Suddenly, the telephone rang. "Boss, it's me, Ian. I'm fit, I'm ready for action and guess what - I've got some boots." It was the answer to Wenger's prayers.

Who will ever forget the brilliant four-goal performance by Wright at Selhurst Park which took him to the record, and then beyond? Or the strikers' tearful press conference afterwards? "I'd like to thank Arsene Wenger for believing in me," Wright stammered. "But most of all, I'd like to thank Freeman, Hardy and Willis."

"Six-iron", Colin Montgomerie snapped to his caddie without a second thought. A hundred and eighty yards to the flag, a gentle breeze at his back, and both the Americans plugged in fairway bunkers while his ball had flown straight down the middle. All square with one to play, a Ryder Cup point there for the taking - it was no time to dither and let the pressure creep up on you.

The club was already in his hands when there was a commotion on his left. Suddenly, the spectators were diving for cover as a golf buggy, driven erratically and at high speed, scattered them in all directions. "Wait, wait," the driver yelled, in a thick, southern European accent, and Montgomerie's heart sank.

A second later, Severiano Ballesteros was examining the situation for himself. "Six-iron?" he said finally, as the Scotsman's patience reached breaking point. "You don't want to use that. You want to use a five. You want to play it with some fade, or maybe a little draw. You want to make sure you reach the green, but don't go through it. And you don't want to go into the bunker on the left."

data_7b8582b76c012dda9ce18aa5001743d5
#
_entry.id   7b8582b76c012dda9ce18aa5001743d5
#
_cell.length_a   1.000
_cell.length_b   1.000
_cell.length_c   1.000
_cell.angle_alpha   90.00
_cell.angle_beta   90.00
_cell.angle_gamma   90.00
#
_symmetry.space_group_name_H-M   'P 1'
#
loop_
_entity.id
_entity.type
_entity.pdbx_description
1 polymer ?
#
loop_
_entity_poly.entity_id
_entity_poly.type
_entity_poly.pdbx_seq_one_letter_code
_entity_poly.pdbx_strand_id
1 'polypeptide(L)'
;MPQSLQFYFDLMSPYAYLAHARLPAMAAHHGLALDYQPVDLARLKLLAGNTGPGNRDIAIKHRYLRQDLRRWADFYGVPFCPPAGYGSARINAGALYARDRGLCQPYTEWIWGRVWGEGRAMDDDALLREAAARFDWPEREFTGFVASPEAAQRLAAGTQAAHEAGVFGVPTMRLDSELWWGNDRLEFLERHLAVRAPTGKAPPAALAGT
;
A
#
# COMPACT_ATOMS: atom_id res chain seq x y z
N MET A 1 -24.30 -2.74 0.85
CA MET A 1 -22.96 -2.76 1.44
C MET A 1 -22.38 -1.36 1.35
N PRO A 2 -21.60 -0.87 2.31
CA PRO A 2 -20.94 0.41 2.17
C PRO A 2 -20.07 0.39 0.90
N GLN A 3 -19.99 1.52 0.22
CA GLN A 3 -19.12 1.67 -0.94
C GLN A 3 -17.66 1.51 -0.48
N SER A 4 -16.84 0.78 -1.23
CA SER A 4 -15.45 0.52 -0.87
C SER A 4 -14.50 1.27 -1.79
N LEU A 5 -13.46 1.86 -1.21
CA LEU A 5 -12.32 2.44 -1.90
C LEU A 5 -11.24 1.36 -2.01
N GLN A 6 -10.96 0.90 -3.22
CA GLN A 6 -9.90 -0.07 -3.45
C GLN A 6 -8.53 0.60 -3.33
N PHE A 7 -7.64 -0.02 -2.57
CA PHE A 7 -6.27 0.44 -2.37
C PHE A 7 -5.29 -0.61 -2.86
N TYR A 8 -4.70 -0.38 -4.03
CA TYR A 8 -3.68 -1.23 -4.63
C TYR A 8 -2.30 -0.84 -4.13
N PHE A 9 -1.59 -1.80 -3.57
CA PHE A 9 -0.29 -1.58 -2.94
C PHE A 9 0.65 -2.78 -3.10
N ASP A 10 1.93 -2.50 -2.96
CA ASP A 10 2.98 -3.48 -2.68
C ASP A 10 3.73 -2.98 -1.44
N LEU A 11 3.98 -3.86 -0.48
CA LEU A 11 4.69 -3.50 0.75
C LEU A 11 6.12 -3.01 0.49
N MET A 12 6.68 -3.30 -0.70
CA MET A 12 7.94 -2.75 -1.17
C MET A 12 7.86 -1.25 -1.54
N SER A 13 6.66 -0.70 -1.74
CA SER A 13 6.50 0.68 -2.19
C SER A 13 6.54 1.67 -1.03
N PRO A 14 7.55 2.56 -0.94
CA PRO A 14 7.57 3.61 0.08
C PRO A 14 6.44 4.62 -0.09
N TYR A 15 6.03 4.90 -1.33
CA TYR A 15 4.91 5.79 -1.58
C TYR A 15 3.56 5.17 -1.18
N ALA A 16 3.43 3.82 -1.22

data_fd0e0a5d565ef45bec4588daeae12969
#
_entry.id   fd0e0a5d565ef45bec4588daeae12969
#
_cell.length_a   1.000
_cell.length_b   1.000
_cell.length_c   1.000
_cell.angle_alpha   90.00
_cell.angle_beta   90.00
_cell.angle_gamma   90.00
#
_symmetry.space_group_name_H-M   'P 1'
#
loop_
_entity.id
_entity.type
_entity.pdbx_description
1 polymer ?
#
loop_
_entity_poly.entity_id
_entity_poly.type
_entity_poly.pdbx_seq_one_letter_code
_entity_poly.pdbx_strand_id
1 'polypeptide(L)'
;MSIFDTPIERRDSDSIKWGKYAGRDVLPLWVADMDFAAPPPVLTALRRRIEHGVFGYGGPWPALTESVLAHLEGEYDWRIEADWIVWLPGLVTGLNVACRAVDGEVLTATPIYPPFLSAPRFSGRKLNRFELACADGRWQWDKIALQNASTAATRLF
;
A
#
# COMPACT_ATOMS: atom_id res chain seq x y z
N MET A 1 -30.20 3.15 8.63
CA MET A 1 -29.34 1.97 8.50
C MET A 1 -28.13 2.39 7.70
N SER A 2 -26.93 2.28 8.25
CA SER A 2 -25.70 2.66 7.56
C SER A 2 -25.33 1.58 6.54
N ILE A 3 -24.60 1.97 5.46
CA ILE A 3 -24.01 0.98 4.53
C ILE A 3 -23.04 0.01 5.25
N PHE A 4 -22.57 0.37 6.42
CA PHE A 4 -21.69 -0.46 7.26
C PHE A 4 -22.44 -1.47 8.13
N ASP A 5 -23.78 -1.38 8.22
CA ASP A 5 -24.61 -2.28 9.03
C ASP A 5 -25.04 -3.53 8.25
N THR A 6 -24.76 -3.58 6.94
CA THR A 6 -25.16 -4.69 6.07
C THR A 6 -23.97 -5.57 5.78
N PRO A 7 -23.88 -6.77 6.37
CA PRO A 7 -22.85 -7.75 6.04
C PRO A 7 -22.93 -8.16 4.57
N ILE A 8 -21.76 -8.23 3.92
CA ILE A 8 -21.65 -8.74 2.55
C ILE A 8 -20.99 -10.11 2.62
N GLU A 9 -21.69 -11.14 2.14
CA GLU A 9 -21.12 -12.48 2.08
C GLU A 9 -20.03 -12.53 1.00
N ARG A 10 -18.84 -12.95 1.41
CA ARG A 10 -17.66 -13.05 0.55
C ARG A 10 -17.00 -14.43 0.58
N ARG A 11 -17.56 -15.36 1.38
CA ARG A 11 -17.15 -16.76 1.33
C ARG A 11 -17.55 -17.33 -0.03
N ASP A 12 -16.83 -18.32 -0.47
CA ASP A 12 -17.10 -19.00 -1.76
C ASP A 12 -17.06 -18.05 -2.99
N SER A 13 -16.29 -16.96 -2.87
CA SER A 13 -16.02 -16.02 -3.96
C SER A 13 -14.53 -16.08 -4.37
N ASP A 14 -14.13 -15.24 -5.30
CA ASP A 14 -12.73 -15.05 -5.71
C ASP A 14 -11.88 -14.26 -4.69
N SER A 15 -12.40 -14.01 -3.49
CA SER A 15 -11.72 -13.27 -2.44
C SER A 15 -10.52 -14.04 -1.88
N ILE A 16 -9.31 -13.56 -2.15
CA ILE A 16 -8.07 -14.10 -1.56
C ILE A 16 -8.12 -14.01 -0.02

"Thank you, captain," Monty hissed, as the match referee prepared to fine him for slow play. "But I think a six will be sufficient."

Ballesteros's eyes flashed bright with Latin passion. "Who built this course, hombre?" he spat. "Me, that's who, and I'm telling you, I'm ordering you to use a five. If you don't, I swear your name will be in the envelope before the singles. I'm sure" - he smiled wickedly - "Tom and I can come to an arrangement." The ruddy Montgomerie complexion turned positively claret. "All right," he yelled. "A five-iron it is."

His hands were twitching with rage as he finally addressed his ball, but the contact was a sweet one. Up and up the ball soared, dead on line for the flag. And on and on it flew - straight into the grandstand behind the green.

For a moment, the spectators fell silent, all eyes on Ballesteros. "Well don't blame me," the Spaniard said at last. "It's not my fault if you hit it too hard. No wonder you've never won a major. Do you know how many majors I've won, Monty? Do you? Why don't I count them for you. Uno, dos, tres ..."

And so it was that four days later, in Madrid cathedral, the victorious American team joined the Europeans in mourning for Spain's most famous sporting son. Meanwhile, in a secure unit somewhere near Valderrama ...